From Screen to Table: How Viral Food Trends Influence What We Eat

From Screen to Table: How Viral Food Trends Influence What We Eat

From Screen to Table: How Viral Food Trends Influence What We Eat 1440 428 Chute Gerdeman

If you’ve made a sushi bake, corn ribs, cloud bread, or that TikTok-famous baked feta pasta, you’ve likely been inspired by a viral food trend—and you are in good company. TikTok is the place to be – not only is it the most popular social platform at the moment, with more than 65 million U.S. users spending an average of 30 minutes a day on the platform, but it has the highest engagement rate – well over five times the other social media platforms. And food categories have three times the engagement of other categories.

A convergence of economic, societal, and technological factors has created a significant shift in the food industry and in restaurant trends. Restaurants used to create the trends, but now, they are responding to them. As restaurants work to keep up with consumer tastes, more trend-inspired dishes are showing up on menus from coast to coast.

What are the social media trends driving food industry and restaurant trends? And what caused the influence shift so that social trends are the drivers of what’s hot, instead of restaurants? Was it the pandemic? The economy? TikTok? Read on as we take a closer look at this new phenomenon.

The Pandemic Got Us Cooking

While it may have been a necessity in the early stages of the pandemic, an April 2020 Hunter PR report indicates that Americans were not only cooking more, but cooking confidence was measurably higher. Increased time in the kitchen “sparked a joy of cooking.” This newfound confidence led to Americans becoming “more adventurous in the kitchen, discovering new ingredients, brands and products, and rediscovering old favorites.”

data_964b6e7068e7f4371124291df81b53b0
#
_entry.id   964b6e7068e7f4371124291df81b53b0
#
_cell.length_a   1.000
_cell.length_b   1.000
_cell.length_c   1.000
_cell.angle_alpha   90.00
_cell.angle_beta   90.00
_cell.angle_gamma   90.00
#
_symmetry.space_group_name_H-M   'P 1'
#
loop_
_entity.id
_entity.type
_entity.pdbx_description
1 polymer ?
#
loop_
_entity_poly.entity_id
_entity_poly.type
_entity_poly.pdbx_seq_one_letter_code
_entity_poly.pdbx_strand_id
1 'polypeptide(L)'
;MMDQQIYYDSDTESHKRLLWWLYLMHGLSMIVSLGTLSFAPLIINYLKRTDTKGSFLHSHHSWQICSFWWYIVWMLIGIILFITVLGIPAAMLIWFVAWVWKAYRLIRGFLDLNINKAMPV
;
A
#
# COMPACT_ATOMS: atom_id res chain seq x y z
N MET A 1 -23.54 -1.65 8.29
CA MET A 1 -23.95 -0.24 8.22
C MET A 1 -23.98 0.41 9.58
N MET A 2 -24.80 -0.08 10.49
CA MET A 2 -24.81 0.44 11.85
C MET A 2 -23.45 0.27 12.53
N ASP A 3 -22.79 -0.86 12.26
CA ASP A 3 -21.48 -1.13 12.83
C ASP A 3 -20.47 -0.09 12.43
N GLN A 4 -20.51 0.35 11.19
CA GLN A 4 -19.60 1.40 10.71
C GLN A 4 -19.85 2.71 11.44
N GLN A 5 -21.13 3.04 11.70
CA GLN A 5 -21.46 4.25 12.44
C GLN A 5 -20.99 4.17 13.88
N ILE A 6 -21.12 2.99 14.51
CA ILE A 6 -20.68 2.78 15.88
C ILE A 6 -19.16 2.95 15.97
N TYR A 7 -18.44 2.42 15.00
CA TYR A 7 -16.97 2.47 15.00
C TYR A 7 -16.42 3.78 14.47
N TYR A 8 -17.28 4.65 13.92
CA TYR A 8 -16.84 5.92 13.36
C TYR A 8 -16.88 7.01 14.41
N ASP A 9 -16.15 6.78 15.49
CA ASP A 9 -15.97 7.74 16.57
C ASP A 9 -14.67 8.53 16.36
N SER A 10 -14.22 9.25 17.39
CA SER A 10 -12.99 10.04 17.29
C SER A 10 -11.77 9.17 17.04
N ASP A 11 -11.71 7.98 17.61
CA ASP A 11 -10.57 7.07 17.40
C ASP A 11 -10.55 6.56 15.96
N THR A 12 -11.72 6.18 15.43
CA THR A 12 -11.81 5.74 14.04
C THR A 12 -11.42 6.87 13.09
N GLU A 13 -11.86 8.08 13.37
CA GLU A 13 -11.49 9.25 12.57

Cooking, during the pandemic, became a way to spend time with family, focus on health and comfort, and fill the time that was suddenly available when everything, including restaurants, closed. In a follow-up study conducted in December 2020, Hunter revealed that the rediscovery of the joy of cooking has continued, with more Americans saying they planned to keep cooking more at home. The reasons given were to save money, eat healthier, and to feel good. However, as restaurants have reopened and consumers seek pre-pandemic normalcy, they are returning to restaurants.

“While consumers still enjoy the luxury and experience of eating away from home, increasing their skills in the kitchen has helped them improve their wellbeing and reduce stress as well as provide entertainment and a sense of accomplishment in a still-challenging time. Cooking at home is here to stay, but consumers want the same great taste that they search for at restaurants, straight from their own kitchen.” – FONA

Doing More with Less

The pandemic may have pushed consumers back into the kitchen, but their meal inspiration comes from social media.

“Sleepy Chicken” (chicken cooked in Nyquil) notwithstanding, there have been some significant influences from social media that are changing home cooking. In a major shift, TikTok is influencing what restaurants serve. Have a look at the numbers.

Early in the pandemic, trendy recipes, like whipped coffee, swept the social media platform. Two years later, viral (and simple) recipes, such as one-pan feta pasta and spicy sriracha mayo salmon rice bowls, continue to garner major interest from users, as seen below:

  • #whippedcoffee – 2.4 billion Views